Grouping methods are closely related to graph grammars.
While interactive grouping allows the selection of *arbitrary* sets
of nodes, graph grammars are a mechanism for *rule based* selection of
groups.
Similar to context free string grammars, graph grammars consist of
production rules that describe how a nonterminal node of a graph
can be replaced.
Fig. 30 shows an example grammar and a graph derivation.
The application of a production rule is very similar to the unfolding
of a collapsed graph.

**Figure 30:** Graph Grammar of Binary Trees

It is possible to use the derivation of a graph to control the
layout process.
In this case, productions are annotated with layout rules.
This is called a *layout graph grammar* [Br95].
For instance, in Fig. 30, there may be a layout rule
that the subtree generated from terminal A must always be to the left of the subtree
of B,
while a general tree layout algorithm may permute the order of the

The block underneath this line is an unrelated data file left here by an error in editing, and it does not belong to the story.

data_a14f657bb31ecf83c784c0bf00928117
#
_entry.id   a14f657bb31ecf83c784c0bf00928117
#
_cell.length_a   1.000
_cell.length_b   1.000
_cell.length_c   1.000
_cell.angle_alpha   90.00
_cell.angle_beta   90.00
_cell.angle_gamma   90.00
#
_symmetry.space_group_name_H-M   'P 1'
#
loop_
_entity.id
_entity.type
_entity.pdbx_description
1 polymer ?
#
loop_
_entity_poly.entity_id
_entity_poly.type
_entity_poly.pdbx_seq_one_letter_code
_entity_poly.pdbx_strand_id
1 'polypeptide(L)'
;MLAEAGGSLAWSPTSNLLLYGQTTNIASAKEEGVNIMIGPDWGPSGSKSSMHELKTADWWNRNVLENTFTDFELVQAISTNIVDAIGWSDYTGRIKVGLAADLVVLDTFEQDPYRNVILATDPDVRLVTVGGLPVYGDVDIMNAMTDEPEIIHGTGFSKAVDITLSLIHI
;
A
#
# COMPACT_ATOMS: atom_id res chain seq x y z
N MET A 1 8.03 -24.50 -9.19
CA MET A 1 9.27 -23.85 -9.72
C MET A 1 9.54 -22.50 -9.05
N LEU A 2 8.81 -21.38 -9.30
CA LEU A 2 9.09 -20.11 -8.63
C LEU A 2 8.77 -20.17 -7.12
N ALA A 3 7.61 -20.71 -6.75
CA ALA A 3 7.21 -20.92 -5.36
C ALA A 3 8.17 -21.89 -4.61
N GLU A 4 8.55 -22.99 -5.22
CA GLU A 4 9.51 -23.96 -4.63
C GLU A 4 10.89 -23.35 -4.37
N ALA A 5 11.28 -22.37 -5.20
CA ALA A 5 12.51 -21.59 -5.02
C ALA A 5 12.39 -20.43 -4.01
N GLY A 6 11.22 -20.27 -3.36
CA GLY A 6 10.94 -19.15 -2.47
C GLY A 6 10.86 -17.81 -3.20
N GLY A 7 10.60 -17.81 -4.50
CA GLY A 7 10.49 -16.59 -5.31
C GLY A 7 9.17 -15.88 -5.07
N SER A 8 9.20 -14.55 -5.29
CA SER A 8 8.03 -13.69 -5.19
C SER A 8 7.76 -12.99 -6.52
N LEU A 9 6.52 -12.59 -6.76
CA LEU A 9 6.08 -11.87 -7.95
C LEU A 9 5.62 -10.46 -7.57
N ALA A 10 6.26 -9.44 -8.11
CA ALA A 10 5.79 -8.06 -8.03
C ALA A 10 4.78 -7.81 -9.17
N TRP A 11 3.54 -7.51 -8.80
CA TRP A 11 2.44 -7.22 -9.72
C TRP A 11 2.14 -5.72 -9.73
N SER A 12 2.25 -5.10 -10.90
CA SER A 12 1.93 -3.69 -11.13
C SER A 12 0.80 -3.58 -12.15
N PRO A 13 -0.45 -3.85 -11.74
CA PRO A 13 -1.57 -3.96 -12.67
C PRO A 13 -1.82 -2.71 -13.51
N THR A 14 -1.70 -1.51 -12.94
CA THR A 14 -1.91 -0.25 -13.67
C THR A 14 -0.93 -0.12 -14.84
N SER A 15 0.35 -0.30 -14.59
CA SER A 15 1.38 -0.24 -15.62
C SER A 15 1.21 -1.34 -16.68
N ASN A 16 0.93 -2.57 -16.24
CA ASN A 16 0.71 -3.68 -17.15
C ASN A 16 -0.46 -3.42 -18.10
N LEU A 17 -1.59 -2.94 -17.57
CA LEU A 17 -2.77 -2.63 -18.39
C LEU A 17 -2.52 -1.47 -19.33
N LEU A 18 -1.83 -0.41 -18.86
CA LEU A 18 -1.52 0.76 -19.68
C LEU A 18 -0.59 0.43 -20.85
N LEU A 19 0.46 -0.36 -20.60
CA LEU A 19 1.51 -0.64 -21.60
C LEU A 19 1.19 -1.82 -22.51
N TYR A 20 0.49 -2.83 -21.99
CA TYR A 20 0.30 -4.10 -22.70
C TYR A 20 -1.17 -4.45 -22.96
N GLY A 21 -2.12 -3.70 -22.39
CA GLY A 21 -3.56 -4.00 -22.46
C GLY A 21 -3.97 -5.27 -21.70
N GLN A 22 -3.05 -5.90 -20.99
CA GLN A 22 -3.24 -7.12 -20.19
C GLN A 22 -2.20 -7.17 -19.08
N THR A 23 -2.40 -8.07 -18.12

subtrees in order to improve the balance of the tree.
Layout graph grammars have been used in several systems
[Hi95, BBH94, MSG95, ShMC96].

Since most compiler graphs are structured according to certain rules, layout graph grammars are quite appropriate. This gives syntax trees and control flow graphs a uniform appearance that is easy to recognize. However, since the layout rules are local to a production, a layout method only based on graph grammars does not take the global structure of the graph into account. The results are rarely optimal wrt. used space, edge crossings, etc [Br95].

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Thu Aug 1 15:27:34 PDT 1996